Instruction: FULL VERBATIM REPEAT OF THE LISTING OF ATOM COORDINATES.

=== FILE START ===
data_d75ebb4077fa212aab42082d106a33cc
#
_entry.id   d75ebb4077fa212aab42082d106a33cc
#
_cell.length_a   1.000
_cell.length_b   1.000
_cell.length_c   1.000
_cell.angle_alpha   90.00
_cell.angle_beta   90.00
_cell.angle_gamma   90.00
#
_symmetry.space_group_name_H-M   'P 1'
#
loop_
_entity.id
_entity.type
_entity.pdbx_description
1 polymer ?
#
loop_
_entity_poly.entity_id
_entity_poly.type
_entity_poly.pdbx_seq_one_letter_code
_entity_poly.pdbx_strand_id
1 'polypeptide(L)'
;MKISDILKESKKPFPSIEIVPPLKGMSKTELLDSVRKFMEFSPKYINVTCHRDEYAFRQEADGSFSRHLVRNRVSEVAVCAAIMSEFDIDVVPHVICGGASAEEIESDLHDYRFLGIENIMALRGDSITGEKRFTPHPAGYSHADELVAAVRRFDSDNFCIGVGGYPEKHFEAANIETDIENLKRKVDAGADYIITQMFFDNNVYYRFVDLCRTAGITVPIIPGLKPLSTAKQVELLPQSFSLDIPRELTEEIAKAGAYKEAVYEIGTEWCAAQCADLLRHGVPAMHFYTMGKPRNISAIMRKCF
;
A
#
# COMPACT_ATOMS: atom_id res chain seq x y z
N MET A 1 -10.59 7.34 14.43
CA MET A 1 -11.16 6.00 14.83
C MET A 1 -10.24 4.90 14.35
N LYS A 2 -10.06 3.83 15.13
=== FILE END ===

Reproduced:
data_d75ebb4077fa212aab42082d106a33cc
#
_entry.id   d75ebb4077fa212aab42082d106a33cc
#
_cell.length_a   1.000
_cell.length_b   1.000
_cell.length_c   1.000
_cell.angle_alpha   90.00
_cell.angle_beta   90.00
_cell.angle_gamma   90.00
#
_symmetry.space_group_name_H-M   'P 1'
#
loop_
_entity.id
_entity.type
_entity.pdbx_description
1 polymer ?
#
loop_
_entity_poly.entity_id
_entity_poly.type
_entity_poly.pdbx_seq_one_letter_code
_entity_poly.pdbx_strand_id
1 'polypeptide(L)'
;MKISDILKESKKPFPSIEIVPPLKGMSKTELLDSVRKFMEFSPKYINVTCHRDEYAFRQEADGSFSRHLVRNRVSEVAVCAAIMSEFDIDVVPHVICGGASAEEIESDLHDYRFLGIENIMALRGDSITGEKRFTPHPAGYSHADELVAAVRRFDSDNFCIGVGGYPEKHFEAANIETDIENLKRKVDAGADYIITQMFFDNNVYYRFVDLCRTAGITVPIIPGLKPLSTAKQVELLPQSFSLDIPRELTEEIAKAGAYKEAVYEIGTEWCAAQCADLLRHGVPAMHFYTMGKPRNISAIMRKCF
;
A
#
# COMPACT_ATOMS: atom_id res chain seq x y z
N MET A 1 -10.59 7.34 14.43
CA MET A 1 -11.16 6.00 14.83
C MET A 1 -10.24 4.90 14.35
N LYS A 2 -10.06 3.83 15.13